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The Cay

The Cay


by Theodore Taylor

Analysis: What's Up With the Title?

On a very basic level, the title serves as an advertisement for the book and clues us in to what to expect from it. A cay is a small island in the ocean that forms on a coral reef. From this we can gather that the novel is probably an adventure story, most likely involving ships or a castaway. We also know that the cay is probably where the most important action in the book will take place. The title, therefore, orients us as a reader.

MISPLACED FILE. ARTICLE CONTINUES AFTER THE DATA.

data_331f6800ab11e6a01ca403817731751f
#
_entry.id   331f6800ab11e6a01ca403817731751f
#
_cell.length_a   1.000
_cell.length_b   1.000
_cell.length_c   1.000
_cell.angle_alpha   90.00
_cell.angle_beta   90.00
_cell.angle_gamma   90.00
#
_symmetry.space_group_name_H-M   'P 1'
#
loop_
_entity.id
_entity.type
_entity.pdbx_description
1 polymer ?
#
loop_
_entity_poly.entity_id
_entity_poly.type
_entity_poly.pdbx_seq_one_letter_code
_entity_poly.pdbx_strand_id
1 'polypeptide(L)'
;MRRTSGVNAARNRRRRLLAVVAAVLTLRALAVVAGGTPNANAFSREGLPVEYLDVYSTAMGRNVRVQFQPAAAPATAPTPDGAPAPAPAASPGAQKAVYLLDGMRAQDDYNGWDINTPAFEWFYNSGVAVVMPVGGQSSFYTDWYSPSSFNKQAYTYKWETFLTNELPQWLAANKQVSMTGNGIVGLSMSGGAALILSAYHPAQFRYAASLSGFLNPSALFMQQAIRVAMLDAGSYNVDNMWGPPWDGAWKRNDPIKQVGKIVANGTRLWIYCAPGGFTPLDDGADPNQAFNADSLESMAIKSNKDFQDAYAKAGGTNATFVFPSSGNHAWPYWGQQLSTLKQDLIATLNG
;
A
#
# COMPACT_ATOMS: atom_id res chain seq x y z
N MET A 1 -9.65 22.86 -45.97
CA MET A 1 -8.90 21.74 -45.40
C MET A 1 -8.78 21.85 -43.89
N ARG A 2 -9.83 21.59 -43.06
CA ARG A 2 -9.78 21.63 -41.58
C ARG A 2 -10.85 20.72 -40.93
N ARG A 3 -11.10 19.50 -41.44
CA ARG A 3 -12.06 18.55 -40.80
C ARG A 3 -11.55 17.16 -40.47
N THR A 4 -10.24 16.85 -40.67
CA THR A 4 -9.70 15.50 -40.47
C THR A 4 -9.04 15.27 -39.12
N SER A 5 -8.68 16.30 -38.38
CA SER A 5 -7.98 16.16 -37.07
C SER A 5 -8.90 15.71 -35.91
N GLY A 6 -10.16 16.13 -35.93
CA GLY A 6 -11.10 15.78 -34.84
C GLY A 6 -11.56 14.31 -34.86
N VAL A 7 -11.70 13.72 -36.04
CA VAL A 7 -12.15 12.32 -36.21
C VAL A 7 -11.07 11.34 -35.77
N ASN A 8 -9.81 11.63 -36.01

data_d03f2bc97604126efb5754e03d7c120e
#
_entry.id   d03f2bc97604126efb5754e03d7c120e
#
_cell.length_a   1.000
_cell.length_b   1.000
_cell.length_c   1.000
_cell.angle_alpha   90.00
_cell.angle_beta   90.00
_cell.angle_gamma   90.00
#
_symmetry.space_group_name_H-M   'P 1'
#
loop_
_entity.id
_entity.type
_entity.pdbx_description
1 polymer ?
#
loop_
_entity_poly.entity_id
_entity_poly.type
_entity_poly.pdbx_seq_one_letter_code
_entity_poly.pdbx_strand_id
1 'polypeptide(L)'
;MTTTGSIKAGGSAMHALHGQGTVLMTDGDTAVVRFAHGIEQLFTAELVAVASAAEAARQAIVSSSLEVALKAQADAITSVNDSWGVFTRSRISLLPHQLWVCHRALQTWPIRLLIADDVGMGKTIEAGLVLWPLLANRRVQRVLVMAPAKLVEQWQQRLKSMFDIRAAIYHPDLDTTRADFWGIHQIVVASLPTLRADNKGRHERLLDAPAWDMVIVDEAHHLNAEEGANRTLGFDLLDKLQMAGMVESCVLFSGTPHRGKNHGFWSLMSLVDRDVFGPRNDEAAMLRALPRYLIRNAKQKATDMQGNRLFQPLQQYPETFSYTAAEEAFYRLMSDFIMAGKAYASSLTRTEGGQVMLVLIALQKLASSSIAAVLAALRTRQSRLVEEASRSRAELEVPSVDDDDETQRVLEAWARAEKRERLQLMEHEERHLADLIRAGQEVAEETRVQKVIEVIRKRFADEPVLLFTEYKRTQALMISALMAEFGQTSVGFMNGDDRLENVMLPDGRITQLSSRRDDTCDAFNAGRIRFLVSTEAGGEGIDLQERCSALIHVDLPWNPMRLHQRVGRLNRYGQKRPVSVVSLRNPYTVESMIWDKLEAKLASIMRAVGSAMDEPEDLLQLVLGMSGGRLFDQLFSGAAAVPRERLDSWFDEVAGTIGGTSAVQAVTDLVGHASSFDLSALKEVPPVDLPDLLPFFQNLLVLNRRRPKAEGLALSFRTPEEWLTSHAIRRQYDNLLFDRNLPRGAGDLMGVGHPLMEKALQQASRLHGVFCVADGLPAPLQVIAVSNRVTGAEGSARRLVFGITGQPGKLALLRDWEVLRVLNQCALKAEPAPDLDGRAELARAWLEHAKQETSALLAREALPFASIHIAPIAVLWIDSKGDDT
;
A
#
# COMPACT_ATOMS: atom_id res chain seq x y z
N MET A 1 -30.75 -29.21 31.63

On a deeper level, the cay also pushes us to think about islands more generally. An island is a self-sustaining little world, an isolated ecosystem. We can interpret the cay as a mini version of the real world; that is, the events and ideas we see dramatized on the cay (acceptance, tolerance, sacrifice, love) can also be applied to life in the outside world.

"Cay" can also be pronounced "key" – as in the Florida Keys. This suggests to us that the author probably thinks what happens on the cay is pretty darn important – maybe even the "key" to life in the real world. Pretty cool, huh?

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